Take, for example, two subdomain sites on example.com: foo.example.com and bar.example.com. Of course, these could be different domains, I’m just sticking with example.com for the, er, examples. We want to deny editing access to the teams working on these two sites to each other’s site. A solution is to create two groups: webdev-foo and webdev-bar, maybe.

 addgroup webdev-foo
 addgroup webdev-bar
 adduser fooguy webdev-foo
 adduser foogal webdev-foo
 adduser barboy webdev-bar
 chgrp -R webdev-foo /www/foo.example.com/htdocs
 chgrp -R webdev-bar /www/bar.example.com/htdocs
 chmod -R g+w /www/foo.example.com/htdocs /www/bar.example.com/htdocs

This takes care of giving write-access for their sites to fooguy, foogal and barboy. Neither fooguy nor foogal will be able to write to the bar.example.com site’s directory, and barboy won’t be able to edit foo.example.com. If we want to allow all three of them to edit or create inside the main site, we just add them to the webdev group, assuming we’ve already set the permissions for its root directory and children to be g+w.

 adduser fooguy webdev
 adduser foogal webdev
 adduser barboy webdev

Checking permissions

If we pop over and have a look at these directories, what should be see?

 cd /www
 ls -l *example.com

The output should be something like:

 bar.example.com:
 total 4
 drwxrwxr-x 2 root webdev-bar 4096 2012-01-09 18:49 htdocs

 foo.example.com:
 total 4
 drwxrwxr-x 2 root webdev-foo 4096 2012-01-09 18:49 htdocs

 www.example.com:
 total 4
 drwxrwxr-x 2 root webdev 4096 2012-01-09 18:50 htdocs

What does that mean? What we’re seeing here is that in all cases, the permissions are set as drwxrwxr-x, which means:

  1. It’s a directory
  2. User permissions are rwx – Read/Write/eXecute
  3. Group permissions are also rwx
  4. Other (“world”) permissions are r-x – Read/eXecute

We can also see that each of the htdocs entries has root as its owner, and the respective group we set before as its group. If we’ve already got a super simple site in these – just an index and an image directory – and list inside of htdocs, we should see:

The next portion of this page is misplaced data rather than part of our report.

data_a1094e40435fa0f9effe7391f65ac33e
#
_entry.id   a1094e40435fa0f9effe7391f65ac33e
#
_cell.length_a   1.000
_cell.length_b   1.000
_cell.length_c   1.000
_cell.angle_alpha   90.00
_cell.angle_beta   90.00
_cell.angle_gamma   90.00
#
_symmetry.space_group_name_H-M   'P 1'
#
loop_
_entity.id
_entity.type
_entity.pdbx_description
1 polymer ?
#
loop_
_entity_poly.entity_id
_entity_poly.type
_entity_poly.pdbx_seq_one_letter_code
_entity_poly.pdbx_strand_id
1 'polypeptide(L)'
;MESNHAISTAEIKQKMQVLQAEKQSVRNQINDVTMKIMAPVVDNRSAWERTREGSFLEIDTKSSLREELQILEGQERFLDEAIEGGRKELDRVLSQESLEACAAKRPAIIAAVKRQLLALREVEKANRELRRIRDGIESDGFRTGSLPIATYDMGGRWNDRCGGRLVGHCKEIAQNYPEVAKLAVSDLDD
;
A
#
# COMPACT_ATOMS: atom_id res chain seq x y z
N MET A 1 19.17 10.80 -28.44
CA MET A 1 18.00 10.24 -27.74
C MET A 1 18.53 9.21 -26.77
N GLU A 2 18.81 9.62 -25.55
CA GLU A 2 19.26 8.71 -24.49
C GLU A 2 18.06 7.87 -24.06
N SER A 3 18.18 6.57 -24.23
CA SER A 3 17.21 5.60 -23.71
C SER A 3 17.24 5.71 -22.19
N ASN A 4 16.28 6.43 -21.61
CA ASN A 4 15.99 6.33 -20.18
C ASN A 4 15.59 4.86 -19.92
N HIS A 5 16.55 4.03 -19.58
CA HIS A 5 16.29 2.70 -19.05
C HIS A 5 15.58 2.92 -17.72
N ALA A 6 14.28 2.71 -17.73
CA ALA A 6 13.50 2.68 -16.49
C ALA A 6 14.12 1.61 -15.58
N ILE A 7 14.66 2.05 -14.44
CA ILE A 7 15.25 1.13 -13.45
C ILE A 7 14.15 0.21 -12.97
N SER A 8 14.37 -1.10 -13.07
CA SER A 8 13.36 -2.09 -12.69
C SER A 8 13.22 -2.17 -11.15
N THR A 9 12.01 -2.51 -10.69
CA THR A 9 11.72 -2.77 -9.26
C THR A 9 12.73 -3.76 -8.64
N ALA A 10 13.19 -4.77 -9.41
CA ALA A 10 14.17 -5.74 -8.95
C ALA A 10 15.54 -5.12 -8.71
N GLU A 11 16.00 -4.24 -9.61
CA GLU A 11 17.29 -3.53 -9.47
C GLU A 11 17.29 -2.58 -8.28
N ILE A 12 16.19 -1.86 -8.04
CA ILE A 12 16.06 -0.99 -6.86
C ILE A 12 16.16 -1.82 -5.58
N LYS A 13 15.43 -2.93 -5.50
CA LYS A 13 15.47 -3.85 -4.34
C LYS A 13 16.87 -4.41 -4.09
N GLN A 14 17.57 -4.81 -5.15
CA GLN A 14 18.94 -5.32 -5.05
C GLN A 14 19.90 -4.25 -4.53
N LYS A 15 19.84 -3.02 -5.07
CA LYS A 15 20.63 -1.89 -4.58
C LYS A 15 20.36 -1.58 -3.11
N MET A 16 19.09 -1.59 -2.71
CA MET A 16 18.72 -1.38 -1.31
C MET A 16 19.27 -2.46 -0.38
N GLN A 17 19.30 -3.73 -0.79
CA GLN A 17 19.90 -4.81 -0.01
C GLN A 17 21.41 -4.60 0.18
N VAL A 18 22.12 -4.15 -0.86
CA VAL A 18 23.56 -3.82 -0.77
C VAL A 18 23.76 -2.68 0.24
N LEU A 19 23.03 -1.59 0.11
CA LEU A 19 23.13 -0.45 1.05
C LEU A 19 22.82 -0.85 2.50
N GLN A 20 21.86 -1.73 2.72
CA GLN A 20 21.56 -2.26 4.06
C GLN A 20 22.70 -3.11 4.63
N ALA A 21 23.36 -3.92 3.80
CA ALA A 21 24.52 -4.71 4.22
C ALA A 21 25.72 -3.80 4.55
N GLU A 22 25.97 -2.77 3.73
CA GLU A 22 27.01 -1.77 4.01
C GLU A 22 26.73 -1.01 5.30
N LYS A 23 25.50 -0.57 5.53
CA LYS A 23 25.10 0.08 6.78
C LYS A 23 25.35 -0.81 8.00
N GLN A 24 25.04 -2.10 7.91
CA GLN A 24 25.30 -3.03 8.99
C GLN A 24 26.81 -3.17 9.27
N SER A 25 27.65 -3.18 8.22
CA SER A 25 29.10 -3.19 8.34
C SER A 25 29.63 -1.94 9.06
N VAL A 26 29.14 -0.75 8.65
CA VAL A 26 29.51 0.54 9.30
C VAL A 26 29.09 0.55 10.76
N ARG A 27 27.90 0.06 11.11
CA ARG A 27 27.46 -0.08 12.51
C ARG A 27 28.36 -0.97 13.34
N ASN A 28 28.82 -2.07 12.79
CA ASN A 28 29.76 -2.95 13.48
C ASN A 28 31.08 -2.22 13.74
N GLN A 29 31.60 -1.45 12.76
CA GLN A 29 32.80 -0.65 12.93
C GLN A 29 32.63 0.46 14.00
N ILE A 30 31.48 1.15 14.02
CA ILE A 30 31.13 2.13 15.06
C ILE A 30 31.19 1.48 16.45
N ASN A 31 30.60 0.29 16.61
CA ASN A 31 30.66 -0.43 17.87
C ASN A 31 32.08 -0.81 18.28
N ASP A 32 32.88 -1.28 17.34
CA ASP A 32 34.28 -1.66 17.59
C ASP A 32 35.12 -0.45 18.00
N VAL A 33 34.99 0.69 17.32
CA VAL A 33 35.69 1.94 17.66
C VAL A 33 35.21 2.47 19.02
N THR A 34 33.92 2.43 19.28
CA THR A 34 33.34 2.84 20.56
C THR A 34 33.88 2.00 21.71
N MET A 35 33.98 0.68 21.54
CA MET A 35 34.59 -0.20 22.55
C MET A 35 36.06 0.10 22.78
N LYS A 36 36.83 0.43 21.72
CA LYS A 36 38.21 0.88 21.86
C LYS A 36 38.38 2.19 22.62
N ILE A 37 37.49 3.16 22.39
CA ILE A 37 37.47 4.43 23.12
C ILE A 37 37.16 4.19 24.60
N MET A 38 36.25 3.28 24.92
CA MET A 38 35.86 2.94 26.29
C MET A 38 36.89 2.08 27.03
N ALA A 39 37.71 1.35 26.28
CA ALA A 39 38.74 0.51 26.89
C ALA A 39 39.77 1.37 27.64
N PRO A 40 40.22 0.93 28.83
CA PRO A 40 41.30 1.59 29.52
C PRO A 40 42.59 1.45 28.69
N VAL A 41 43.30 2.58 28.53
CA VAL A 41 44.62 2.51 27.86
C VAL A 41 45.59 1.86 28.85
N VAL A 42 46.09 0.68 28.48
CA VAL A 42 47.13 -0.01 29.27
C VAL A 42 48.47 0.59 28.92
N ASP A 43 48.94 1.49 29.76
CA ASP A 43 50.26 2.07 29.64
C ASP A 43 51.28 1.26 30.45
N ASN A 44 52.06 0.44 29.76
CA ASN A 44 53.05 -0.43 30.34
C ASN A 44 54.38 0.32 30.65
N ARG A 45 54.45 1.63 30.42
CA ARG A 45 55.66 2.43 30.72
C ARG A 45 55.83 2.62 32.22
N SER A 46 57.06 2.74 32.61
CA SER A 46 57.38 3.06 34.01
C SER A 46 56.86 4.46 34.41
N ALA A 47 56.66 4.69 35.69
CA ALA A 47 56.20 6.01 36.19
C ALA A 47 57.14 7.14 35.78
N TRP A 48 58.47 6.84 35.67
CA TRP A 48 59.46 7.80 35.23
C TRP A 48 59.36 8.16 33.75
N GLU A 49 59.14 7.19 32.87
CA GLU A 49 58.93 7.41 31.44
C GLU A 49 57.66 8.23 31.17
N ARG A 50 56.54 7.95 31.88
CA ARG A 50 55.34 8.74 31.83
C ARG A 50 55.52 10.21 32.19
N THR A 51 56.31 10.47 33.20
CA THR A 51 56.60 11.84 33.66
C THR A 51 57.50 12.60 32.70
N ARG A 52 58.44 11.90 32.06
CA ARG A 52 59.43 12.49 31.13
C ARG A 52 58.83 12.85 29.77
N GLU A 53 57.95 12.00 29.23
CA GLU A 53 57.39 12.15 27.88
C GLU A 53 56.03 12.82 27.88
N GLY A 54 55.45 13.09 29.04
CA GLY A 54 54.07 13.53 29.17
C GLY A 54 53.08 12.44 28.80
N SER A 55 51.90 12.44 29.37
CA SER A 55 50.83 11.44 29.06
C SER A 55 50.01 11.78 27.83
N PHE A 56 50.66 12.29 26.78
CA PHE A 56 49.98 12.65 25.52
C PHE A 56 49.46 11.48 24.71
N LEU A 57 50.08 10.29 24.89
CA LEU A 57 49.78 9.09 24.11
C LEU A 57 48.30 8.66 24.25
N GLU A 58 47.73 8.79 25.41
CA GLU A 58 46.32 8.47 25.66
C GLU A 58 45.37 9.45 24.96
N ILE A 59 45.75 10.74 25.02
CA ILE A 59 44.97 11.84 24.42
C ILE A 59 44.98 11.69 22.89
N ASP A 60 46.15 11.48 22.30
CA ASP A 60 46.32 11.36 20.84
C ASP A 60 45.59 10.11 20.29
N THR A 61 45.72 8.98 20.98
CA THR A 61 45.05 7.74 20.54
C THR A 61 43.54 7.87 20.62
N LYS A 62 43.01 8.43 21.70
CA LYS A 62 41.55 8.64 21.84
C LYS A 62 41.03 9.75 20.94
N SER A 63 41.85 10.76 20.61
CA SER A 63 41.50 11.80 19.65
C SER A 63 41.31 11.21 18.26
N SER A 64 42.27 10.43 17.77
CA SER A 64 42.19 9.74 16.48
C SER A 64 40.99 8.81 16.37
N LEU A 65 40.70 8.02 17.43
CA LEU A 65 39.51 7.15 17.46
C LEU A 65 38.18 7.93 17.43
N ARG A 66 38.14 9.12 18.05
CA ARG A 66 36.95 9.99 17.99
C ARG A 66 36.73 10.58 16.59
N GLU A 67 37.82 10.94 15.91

bar.example.com/htdocs:
 total 4
 drwxrwxr-x 2 root webdev-bar 4096 2012-01-09 19:01 img
 -rw-rw-r-- 1 root webdev-bar 0 2012-01-09 18:59 index.html

 foo.example.com/htdocs:
 total 4
 drwxrwxr-x 2 root webdev-foo 4096 2012-01-09 19:01 img
 -rw-rw-r-- 1 root webdev-foo 0 2012-01-09 18:59 index.html

 www.example.com/htdocs:
 total 4
 drwxrwxr-x 2 root webdev 4096 2012-01-09 19:01 img
 -rw-rw-r-- 1 root webdev 0 2012-01-09 18:59 index.html

This tells use that the index and the directory are both editable by the right groups as well. (Files are -rw-rw-r--, meaning user and group read/write and world read-only.)

To clarify: “execute”, when applied to directories, means the ability to change into it or open it. Applied to a file, the execute-bit is a potential hazard, if the file has any code in there, but that’s another story for another day.

More granularity: ACL

The approach detailed above is usually enough for most web situations, but if more control is required, we move into ACL territory (Access Control Lists). This is something that has to be made available at the filesystem level, and isn’t usually available on normal web hosts. As such, it’s a bit out of the scope of this post.

MacBook DVD swap-out

When I got my SSD installed in my MacBook, I swapped out the (defective) DVD for a caddy from Mac:Upgrades to house the original boot drive. This was completely unrecognised, but I didn’t have time to worry about it, so put the old boot disk in an external FW400 case and used the data from there. I assumed there must be something wrong with the ATA interface on my MacBook’s motherboard, which could explain the DVD not working.

Long story short, I popped open the MacBook and another almost identical one with working DVD and tried all the combinations of disks I could. The odd result of this is that the original boot disk was the only one that didn’t work in the caddy – every other drive I tried worked. Very odd. Anyway, I just put a different drive in the caddy and used its external case for my rebellious original boot disk. I can’t think of an explanation for that set of circumstances…